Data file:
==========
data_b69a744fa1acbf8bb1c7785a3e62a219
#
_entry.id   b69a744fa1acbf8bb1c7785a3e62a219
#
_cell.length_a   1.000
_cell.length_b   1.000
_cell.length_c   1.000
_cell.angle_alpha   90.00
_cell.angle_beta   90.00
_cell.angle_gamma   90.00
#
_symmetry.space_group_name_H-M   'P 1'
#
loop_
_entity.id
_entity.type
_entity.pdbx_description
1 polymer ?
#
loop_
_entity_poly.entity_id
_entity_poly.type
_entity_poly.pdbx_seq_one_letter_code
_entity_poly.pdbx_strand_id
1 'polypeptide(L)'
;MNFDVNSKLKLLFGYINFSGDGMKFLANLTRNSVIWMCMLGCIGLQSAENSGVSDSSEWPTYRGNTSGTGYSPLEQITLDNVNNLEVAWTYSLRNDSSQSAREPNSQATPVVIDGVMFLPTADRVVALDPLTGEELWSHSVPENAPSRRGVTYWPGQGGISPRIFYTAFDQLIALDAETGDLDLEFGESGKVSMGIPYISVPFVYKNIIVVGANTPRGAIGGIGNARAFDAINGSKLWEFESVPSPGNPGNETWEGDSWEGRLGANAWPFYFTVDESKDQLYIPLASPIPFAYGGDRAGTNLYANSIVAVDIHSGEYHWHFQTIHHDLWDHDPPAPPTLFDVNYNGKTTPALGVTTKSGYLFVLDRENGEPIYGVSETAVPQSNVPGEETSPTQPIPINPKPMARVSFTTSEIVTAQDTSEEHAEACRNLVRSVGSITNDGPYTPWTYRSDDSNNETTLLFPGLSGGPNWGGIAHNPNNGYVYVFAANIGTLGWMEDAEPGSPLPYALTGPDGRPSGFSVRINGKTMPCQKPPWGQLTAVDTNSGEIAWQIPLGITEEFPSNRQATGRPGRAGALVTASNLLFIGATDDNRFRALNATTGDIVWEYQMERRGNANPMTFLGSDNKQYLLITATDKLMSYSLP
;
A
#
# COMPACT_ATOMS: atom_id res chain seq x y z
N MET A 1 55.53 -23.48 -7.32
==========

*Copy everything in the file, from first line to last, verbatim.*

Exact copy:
data_b69a744fa1acbf8bb1c7785a3e62a219
#
_entry.id   b69a744fa1acbf8bb1c7785a3e62a219
#
_cell.length_a   1.000
_cell.length_b   1.000
_cell.length_c   1.000
_cell.angle_alpha   90.00
_cell.angle_beta   90.00
_cell.angle_gamma   90.00
#
_symmetry.space_group_name_H-M   'P 1'
#
loop_
_entity.id
_entity.type
_entity.pdbx_description
1 polymer ?
#
loop_
_entity_poly.entity_id
_entity_poly.type
_entity_poly.pdbx_seq_one_letter_code
_entity_poly.pdbx_strand_id
1 'polypeptide(L)'
;MNFDVNSKLKLLFGYINFSGDGMKFLANLTRNSVIWMCMLGCIGLQSAENSGVSDSSEWPTYRGNTSGTGYSPLEQITLDNVNNLEVAWTYSLRNDSSQSAREPNSQATPVVIDGVMFLPTADRVVALDPLTGEELWSHSVPENAPSRRGVTYWPGQGGISPRIFYTAFDQLIALDAETGDLDLEFGESGKVSMGIPYISVPFVYKNIIVVGANTPRGAIGGIGNARAFDAINGSKLWEFESVPSPGNPGNETWEGDSWEGRLGANAWPFYFTVDESKDQLYIPLASPIPFAYGGDRAGTNLYANSIVAVDIHSGEYHWHFQTIHHDLWDHDPPAPPTLFDVNYNGKTTPALGVTTKSGYLFVLDRENGEPIYGVSETAVPQSNVPGEETSPTQPIPINPKPMARVSFTTSEIVTAQDTSEEHAEACRNLVRSVGSITNDGPYTPWTYRSDDSNNETTLLFPGLSGGPNWGGIAHNPNNGYVYVFAANIGTLGWMEDAEPGSPLPYALTGPDGRPSGFSVRINGKTMPCQKPPWGQLTAVDTNSGEIAWQIPLGITEEFPSNRQATGRPGRAGALVTASNLLFIGATDDNRFRALNATTGDIVWEYQMERRGNANPMTFLGSDNKQYLLITATDKLMSYSLP
;
A
#
# COMPACT_ATOMS: atom_id res chain seq x y z
N MET A 1 55.53 -23.48 -7.32